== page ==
The son of Lebanese immigrants, on September 11, 2011 Khalil watched in horror as the World Trade Center towers collapsed. Learning that Islamic extremists were responsible, he knew others would regard him differently.
As an Arab-American, Khalil felt uniquely positioned to foster understanding. He enrolled at the United States Military Academy at West Point, where he talked to his peers about the true nature of the Arab and Muslim worlds. After graduating, he conducted research on poverty reduction in Egypt on a Fulbright Scholarship, earning a Master's degree in economics.
Khalil then served three tours of duty as an infantry officer in Afghanistan. His soldiers came from housing projects and upper-class suburbs, from American Indian reservations and Midwestern farms. War, however, collapsed their differences as they fought to help each other survive. Most recently, he worked on the prosecutions of alleged international terrorists, including the high-profile trial of the alleged 9/11 co-conspirators.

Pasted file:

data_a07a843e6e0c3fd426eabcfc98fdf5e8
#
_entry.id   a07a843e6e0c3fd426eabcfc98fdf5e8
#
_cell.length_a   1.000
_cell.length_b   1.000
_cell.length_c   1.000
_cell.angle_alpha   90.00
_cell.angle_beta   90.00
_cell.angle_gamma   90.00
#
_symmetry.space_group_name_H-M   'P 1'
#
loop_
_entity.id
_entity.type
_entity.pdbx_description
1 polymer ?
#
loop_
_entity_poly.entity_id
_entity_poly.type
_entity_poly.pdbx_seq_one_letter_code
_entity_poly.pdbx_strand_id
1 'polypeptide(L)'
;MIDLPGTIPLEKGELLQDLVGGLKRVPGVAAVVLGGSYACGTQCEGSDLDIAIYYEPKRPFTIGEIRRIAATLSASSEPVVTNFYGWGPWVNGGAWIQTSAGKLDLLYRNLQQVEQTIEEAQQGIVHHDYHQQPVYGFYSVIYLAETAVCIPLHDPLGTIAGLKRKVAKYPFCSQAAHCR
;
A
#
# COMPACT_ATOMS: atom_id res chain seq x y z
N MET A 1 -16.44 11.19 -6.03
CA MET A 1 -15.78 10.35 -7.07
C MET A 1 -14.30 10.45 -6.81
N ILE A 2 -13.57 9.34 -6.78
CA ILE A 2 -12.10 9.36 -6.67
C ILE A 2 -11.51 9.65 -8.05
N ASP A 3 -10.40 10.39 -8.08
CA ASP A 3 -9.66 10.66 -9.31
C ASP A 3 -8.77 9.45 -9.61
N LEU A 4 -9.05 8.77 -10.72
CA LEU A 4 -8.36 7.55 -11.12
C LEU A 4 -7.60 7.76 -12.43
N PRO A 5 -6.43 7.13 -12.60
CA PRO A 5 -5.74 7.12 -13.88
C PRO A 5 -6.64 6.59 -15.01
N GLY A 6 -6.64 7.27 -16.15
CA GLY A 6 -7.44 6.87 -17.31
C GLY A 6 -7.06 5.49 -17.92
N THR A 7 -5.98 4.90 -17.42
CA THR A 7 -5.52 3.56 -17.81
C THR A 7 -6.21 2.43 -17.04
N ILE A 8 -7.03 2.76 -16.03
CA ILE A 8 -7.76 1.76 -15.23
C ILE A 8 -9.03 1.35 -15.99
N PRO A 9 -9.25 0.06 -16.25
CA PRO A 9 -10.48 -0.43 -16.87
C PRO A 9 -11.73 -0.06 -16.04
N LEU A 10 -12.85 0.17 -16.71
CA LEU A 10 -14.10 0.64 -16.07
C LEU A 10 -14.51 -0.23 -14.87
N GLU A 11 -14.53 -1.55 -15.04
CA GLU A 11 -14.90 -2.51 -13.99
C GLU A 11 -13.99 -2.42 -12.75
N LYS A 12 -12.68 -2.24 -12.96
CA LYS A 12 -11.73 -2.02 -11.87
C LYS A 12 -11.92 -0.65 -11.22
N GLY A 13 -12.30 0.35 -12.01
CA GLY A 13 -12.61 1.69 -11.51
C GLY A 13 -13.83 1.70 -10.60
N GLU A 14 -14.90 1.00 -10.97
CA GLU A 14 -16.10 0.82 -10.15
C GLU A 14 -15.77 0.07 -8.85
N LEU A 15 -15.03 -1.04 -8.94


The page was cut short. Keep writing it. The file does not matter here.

Soon to begin studying for a JD at Yale and an MBA at Harvard, Khalil hopes to remain tied to the Middle East, building institutions that increase political and economic stability. He continues to work with Service to School, a non-profit organization he co-founded that assists veterans with continuing their education.